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Stress in relationships with family, friends and significant others may lead to an earlier death, says a new Danish study.
This study was published in the Journal of Epidemiology and Community Health.
The researchers found that men and people that are unemployed are most vulnerable to this, according to Reuters.
Rikke Lund and her colleagues acknowledged that there are health-protecting aspects of social relationships, however, no one has ever studied the stressful aspects of relationships.
The study, conducted in Denmark, took a look at a group of 9,870 people in their 30s, 40s and 50s. Their health was tracked from 2000 to 2011.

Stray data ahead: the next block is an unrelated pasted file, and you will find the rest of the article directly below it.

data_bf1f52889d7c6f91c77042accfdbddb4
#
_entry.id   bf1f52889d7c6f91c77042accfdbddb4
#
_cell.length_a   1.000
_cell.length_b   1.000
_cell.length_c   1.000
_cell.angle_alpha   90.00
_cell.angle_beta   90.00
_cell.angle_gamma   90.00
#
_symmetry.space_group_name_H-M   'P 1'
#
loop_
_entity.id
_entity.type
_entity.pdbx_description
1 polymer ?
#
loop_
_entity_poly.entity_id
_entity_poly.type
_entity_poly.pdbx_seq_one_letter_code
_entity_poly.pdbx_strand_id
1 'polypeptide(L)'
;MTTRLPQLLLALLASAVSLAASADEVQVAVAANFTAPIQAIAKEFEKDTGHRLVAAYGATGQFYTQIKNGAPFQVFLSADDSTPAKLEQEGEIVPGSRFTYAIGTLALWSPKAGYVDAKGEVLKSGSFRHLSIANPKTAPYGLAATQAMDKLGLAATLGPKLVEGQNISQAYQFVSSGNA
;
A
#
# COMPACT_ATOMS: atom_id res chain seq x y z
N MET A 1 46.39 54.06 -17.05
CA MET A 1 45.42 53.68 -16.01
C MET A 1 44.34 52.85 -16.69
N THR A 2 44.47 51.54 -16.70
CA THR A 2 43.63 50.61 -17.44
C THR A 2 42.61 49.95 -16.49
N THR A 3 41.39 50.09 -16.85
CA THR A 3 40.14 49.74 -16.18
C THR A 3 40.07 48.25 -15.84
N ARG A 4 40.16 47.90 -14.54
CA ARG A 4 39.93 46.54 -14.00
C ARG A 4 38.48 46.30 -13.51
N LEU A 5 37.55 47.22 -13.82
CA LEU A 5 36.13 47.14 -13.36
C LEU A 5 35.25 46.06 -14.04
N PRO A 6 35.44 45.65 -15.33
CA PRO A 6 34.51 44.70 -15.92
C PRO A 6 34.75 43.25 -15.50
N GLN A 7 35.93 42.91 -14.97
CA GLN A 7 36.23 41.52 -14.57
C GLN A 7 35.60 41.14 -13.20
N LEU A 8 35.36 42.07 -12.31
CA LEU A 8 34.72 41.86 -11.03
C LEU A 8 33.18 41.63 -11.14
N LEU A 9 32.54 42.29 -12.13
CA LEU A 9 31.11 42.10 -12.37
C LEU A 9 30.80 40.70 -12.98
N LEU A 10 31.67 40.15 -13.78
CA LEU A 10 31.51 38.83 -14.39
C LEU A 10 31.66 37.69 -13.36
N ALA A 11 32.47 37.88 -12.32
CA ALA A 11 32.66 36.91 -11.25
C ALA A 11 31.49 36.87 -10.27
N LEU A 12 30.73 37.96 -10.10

The researchers measured the stress by asking two questions. One question being who caused worry or stress in their lives; and two being questions about emotional support and signs of depression.
The study found that one in every ten people said that their partner or their children were constantly (or very often) demanding and made them stressed.
Six percent of those studied said that there was always conflict with other members of their family and two percent said that they constantly had conflict with friends.
According to Health24, these frequent conflicts were tied to a 50 percent increase in risk of dying.
During the study four percent of women and six percent of the men died. Around half of the deaths were because of cancer. Other deaths included cardiovascular and liver disease, accidents and suicide.
"We know that social isolation is bad for us as well," said Julianne Holt-Lunstad, a psychology researcher. "They're probably both bad and that's why it might be important to foster the positive aspects rather than just focusing on cutting people out of your life."
image courtesy of Kristin Callahan/ACE/INFphoto.com Ref: infusny-220